Nowadays, how your brand or business appears online is extremely important. When you make your website, it's crucial to focus on creating a meaningful user experience. This involves paying attention to hidden aspects like the structure of your website. While a well-designed structure may not be noticed by visitors, a poorly designed one will catch their attention and create a negative impression.
In this article, we will define what a website structure is, explain how to build it with a focus on user experience design and discuss the most commonly used models and templates in website design today.
What is a website structure?
The term "website structure" refers to how your website's pages are organized and arranged to create a desired user experience. It involves connecting all the pages using menus, links, and content, forming a navigational system.
In addition to the site's information architecture, the website structure plays a crucial role in the user's journey. It helps you, as the creator, plan the layout and content of your site and decide where each element should be placed. This is especially important when designing websites with multiple pages. By paying careful attention to the structure early on, you can avoid unexpected issues later.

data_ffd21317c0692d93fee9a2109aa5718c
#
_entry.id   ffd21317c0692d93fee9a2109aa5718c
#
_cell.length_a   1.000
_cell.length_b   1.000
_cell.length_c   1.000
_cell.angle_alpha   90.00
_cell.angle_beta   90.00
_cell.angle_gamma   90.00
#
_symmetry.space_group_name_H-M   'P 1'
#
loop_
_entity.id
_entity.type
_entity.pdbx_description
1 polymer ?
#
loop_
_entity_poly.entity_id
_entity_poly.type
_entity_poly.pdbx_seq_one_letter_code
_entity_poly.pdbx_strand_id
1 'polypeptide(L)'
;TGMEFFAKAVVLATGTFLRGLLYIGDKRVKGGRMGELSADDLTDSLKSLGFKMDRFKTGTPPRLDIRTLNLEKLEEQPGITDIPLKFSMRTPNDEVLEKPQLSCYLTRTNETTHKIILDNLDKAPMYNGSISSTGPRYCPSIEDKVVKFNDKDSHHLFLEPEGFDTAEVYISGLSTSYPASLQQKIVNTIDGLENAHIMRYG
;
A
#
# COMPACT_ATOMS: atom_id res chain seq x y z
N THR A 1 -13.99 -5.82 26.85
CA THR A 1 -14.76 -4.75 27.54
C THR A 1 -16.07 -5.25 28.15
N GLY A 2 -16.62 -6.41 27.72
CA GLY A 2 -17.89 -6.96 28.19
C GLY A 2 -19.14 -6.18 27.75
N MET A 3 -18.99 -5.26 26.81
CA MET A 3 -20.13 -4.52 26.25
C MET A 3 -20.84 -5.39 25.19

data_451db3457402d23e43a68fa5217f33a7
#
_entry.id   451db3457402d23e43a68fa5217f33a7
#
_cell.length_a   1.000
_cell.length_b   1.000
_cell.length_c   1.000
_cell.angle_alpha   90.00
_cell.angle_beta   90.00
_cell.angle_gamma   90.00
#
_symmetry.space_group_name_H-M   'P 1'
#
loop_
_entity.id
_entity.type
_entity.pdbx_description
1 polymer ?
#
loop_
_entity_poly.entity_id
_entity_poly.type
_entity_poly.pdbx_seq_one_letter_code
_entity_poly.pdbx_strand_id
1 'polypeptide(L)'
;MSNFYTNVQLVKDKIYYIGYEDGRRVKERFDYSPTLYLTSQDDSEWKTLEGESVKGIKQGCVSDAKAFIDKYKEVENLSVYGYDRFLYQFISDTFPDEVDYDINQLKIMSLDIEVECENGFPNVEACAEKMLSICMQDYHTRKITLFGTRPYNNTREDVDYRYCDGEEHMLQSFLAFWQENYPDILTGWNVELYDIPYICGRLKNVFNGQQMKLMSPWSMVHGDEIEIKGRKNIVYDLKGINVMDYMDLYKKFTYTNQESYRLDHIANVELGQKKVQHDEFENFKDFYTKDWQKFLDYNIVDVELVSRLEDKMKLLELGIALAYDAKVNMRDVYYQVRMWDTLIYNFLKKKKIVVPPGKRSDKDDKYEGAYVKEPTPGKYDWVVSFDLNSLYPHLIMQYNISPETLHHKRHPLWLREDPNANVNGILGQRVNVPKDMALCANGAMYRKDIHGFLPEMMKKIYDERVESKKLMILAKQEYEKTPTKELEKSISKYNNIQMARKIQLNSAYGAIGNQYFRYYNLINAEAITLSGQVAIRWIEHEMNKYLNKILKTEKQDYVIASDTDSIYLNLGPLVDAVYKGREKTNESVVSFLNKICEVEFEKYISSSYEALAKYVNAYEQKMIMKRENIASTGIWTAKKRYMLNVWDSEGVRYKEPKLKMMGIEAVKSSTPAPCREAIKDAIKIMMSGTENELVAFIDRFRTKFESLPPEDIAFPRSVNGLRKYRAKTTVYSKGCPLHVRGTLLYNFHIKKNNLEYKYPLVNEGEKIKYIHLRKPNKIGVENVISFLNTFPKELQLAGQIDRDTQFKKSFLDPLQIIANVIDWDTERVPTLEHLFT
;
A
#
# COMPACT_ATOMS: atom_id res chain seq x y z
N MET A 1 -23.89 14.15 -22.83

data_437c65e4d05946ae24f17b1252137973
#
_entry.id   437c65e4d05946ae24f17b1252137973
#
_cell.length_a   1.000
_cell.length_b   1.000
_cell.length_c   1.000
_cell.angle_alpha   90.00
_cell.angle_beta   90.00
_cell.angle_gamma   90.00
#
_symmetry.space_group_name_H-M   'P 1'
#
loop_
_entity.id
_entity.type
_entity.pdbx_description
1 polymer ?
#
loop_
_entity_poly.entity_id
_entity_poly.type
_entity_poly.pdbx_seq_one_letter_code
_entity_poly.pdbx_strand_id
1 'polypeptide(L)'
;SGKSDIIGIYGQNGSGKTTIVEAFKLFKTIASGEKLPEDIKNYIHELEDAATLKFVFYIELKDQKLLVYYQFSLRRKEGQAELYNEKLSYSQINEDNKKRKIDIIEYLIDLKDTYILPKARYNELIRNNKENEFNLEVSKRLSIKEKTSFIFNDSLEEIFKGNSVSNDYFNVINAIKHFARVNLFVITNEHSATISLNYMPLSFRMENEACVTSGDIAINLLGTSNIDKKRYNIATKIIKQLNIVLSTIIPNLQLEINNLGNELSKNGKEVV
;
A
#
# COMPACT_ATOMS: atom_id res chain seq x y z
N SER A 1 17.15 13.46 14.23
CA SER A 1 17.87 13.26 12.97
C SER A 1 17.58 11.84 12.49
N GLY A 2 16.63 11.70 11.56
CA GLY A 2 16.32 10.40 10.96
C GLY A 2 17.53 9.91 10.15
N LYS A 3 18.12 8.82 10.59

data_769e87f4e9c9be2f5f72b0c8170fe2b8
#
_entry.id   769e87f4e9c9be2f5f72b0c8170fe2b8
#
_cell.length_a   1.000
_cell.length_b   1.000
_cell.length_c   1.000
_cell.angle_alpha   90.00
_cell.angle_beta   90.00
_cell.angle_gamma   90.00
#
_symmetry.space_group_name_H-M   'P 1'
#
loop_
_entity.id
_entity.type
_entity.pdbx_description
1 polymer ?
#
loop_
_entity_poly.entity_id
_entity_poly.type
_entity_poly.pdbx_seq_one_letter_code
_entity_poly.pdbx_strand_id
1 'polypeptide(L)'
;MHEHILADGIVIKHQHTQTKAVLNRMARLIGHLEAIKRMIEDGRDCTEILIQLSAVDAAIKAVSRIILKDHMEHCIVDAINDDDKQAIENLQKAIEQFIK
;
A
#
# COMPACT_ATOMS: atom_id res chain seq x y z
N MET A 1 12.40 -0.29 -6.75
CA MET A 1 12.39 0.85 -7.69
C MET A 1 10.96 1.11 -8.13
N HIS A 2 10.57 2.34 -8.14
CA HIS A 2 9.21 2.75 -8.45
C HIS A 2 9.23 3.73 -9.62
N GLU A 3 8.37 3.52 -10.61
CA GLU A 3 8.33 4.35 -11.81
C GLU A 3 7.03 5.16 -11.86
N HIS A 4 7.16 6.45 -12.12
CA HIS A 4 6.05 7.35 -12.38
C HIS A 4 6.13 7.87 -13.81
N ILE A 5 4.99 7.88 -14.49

What elements are in a website structure?
Creating a website structure guarantees that visitors can easily navigate through your website and find information in a logical order. The structure should encompass all the web pages on your site and include categories to organize them. It should also allow visitors to move seamlessly from one element to another.
To make sure the most important information is easily accessible, your site's structure should prioritize it first. At the same time, it should encourage visitors to explore other elements by including:
Categories and sub-categories
A linking system
Categories and subcategories
Organizing your website is important for making it easy for people to find what they're looking for. Categories help with this by grouping similar content. If you have a large website with many categories, it's a good idea to further divide the content into sub-categories. For example, if you sell clothes online, your website's main page would have links to different shopping categories like shoes, outerwear, pants, or accessories. Each of these categories would then have more specific sub-categories, like sandals under shoes or fleeces under outerwear.